Sweet "Emotion"

Martina McBride owns country's most genuine voice.


Charles Taylor
December 7, 1999 10:00PM (UTC)

During this decade, country music began to sound less like it was made by musicians than simulated by something out of a Neal Stephenson or William Gibson novel -- a neurally implanted microchip that, when accessed, spewed forth "virtual country." Turn on country radio and from song to song, from artist to artist, most of what you hear sounds untouched by human hands.

Martina McBride has always seemed epitomized by the first line of her third album: "Between the perfect world and the bottom line." Slick enough to sound at home on country radio, McBride, who played last week at Town Hall in New York -- has nonetheless always been too genuine a singer to seem a mere product. Her CD covers have become the epitome of contemporary country chic -- slim leggings, netted tops, artfully rumpled white shirts, a sassy, spiky short haircut -- which is why it's become a little absurd for her to sing, "Don't need to dress like no beauty queen" in "My Baby Loves Me."

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Yet, in neither presentation nor performance has McBride ever approached the soulless calculation of a practiced tart like Shania Twain. A post-"Stand by Your Man" female country singer, McBride has made the PC tradeoff of victimization for empowerment, yet she has never shied away from untrammeled emotion. Her songs of triumph throb with the passion that former generations of female country stars reserved for songs about heartache.

I've heard Martina McBride sing good songs and utterly mediocre ones; I've wished she'd trade in her slick Nashville band for some intuitive, roughhousing musicians, and watched her in performance as she tossed off canned stage patter. But I've never once felt like she was phoning it in, never felt I was hearing or seeing a creation of the Nashville machine rather than an actual person.

It all comes down to McBride's voice, which is quite simply one of the glories of current country music. Big and warm, it only gets bigger (and freer) when she reaches for a note, or when she hits it and lets loose. There were a few times during McBride's Town Hall performance when it was clear she was showing off a little, holding a note just to show that she could. But most of the time, as on "Broken Wing" (a perfect example of how a committed performance can redeem a conventional song), those sustained notes had much more to do with the sheer joy of performing, and with a willingness to let the emotion of the song well up within her and overflow. When that happened, it was breathtaking, a real thrill instead of the manufactured thrill of diva showboating.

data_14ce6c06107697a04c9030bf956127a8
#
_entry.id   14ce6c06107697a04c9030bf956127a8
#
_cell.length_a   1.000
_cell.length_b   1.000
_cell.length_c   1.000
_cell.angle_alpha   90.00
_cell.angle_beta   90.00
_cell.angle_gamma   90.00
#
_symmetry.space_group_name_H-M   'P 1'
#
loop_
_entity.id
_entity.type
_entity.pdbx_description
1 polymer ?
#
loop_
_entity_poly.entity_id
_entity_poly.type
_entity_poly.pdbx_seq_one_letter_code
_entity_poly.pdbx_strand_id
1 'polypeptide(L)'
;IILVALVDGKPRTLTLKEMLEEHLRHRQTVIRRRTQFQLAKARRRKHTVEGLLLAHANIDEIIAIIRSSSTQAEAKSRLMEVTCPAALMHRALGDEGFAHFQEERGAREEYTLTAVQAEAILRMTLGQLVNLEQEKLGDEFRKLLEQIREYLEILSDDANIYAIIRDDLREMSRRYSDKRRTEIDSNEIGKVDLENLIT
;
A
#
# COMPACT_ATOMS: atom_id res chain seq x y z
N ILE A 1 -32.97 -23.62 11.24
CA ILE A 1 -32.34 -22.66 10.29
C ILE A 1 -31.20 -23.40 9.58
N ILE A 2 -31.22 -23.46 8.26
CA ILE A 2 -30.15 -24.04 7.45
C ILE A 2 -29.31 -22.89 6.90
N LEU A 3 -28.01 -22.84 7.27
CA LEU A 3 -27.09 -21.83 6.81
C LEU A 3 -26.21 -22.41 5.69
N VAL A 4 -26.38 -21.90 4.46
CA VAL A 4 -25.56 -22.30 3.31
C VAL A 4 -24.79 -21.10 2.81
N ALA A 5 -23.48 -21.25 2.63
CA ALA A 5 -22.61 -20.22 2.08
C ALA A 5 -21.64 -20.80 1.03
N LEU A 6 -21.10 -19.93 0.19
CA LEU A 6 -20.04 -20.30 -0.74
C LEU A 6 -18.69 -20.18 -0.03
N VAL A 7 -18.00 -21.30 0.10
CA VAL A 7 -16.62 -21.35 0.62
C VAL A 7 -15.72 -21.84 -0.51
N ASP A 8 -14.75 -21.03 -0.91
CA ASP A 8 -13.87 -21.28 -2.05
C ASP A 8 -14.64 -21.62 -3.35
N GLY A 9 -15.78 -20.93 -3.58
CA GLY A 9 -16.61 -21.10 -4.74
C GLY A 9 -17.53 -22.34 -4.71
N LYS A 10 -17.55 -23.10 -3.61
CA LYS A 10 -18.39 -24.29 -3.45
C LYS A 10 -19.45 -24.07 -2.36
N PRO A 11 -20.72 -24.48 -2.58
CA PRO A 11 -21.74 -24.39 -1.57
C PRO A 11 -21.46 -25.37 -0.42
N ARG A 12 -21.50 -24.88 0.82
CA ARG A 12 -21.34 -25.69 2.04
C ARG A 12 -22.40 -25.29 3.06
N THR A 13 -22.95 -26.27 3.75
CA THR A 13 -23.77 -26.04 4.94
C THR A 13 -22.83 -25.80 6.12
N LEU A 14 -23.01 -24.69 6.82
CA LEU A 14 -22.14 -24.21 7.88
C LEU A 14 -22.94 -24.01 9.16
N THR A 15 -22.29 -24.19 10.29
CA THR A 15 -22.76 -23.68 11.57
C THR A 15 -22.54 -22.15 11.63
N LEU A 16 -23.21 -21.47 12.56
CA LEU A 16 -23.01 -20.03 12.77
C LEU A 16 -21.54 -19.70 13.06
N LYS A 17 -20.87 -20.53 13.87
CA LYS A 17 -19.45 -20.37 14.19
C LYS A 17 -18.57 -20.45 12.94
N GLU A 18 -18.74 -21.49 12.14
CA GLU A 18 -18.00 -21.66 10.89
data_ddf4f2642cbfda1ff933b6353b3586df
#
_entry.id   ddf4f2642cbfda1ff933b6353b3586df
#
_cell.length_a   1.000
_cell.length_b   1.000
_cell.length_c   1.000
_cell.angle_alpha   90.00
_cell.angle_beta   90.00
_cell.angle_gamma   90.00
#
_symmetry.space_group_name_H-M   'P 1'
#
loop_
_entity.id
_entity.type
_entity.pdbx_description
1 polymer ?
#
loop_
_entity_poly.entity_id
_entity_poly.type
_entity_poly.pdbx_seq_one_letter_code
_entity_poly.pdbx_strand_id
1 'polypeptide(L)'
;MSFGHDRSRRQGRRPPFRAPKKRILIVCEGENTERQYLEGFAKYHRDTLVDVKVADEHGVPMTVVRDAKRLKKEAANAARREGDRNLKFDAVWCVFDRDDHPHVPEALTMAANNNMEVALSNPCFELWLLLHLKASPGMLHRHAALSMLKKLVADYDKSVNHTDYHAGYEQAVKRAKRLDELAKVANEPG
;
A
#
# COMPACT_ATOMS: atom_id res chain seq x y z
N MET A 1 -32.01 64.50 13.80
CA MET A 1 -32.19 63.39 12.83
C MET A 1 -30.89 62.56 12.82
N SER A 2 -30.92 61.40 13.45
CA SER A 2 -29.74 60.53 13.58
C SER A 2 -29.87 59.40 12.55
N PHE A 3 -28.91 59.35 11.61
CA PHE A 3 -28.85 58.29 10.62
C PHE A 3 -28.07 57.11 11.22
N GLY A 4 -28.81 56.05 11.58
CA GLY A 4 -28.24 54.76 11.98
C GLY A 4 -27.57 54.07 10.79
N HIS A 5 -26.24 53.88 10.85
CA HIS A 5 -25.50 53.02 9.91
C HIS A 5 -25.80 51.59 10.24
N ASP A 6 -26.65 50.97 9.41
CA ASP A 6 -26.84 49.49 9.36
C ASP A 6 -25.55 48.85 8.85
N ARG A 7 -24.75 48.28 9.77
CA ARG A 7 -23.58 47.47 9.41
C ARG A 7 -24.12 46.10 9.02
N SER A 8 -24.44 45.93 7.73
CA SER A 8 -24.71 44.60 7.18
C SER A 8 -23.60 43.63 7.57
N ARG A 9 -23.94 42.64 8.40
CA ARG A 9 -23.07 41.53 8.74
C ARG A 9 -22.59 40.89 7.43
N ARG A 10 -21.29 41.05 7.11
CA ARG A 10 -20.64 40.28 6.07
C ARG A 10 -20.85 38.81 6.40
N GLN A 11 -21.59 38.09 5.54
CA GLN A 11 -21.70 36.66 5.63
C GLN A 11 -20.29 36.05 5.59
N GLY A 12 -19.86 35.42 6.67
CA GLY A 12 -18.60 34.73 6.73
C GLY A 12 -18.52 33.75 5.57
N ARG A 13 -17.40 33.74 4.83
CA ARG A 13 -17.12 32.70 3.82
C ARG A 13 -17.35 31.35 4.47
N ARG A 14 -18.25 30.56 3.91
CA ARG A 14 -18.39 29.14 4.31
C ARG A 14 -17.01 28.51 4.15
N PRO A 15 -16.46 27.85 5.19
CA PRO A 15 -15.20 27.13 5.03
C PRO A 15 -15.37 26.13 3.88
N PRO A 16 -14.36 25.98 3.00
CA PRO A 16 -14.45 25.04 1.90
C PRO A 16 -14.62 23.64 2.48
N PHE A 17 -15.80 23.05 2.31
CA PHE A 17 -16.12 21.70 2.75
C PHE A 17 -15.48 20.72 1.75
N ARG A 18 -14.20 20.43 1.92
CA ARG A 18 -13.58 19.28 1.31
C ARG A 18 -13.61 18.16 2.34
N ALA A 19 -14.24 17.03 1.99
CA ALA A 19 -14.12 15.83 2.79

There were practiced moments when McBride would open her arms to the crowd or hold one arm aloft as she tilted her head back. But there was nothing practiced about the way, caught in the grip of a song, McBride would hunch over, cock her head at an odd angle and screw up her face.

The New York show was a slick, assured, professional performance with one moment of unabashed show biz, when RCA president Joe Galante came out to present McBride with a platinum CD for her latest album, "Emotion." Among the evening's highlights were two unexpected and well-chosen covers, Johnny Nash's "I Can See Clearly Now" (perfect for McBride's voice) and "(You Make Me Feel Like) A Natural Woman" (the grandmother of all empowerment songs) -- which, though McBride's voice is no match for Aretha Franklin's, sounded soulful and not like a white girl trying to be soulful, and not like a white girl trying to be soulful. The low point: a cover of that irredeemable stinker "Still the One."

Northern country fans get to see live country so rarely that their enthusiasm can overwhelm the performance. McBride was the recipient of that enthusiasm at Town Hall, and she appeared genuinely delighted at the audience's appreciation. She even closed the show by taking an audience request for a number she hadn't rehearsed: an a cappella rendition of "O Holy Night," the simplest and loveliest of carols.

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As usual, McBride closed the show with her 1993 country hit "Independence Day" -- the song that remains her greatest performance, and perhaps the most exhilarating single of this decade (it's certainly the most deeply subversive). Earlier she had performed "Love's the Only House" (from "Emotion"), her bid at "relevant" material, but the song is a piffle next to this tale of an abused woman's revenge.

If McBride ever stuck "Independence Day" in the middle of her show, it would swallow everything around it. And try as she might to contain it -- with an extended "gospel" intro and jokes about how New Yorkers understand a number about vengeance -- the song seemed to be singing her instead of the other way around. At one point she even threw the mike stand across the stage (where it landed on a bouquet of flowers she had just gracefully accepted from a fan). The refrain "Roll the stone away/Let the guilty pay" is just the most obvious of the song's contradictions, and McBride dove into them headfirst.

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It would be unfair to say that the possibility of another "Independence Day" is one of the things that has kept me listening to McBride; you can't expect artists to keep producing masterpieces. But it would be dishonest to deny it, and equally dishonest to deny the pleasures of her music. At her best, when her voice is at its most soaring, listening to her provides an almost physical elation. So long as she's able to deliver the recognizable humanity that's characterized even her slickest, most formulaic songs, I'm hooked.


Charles Taylor

Charles Taylor is a columnist for the Newark Star-Ledger.

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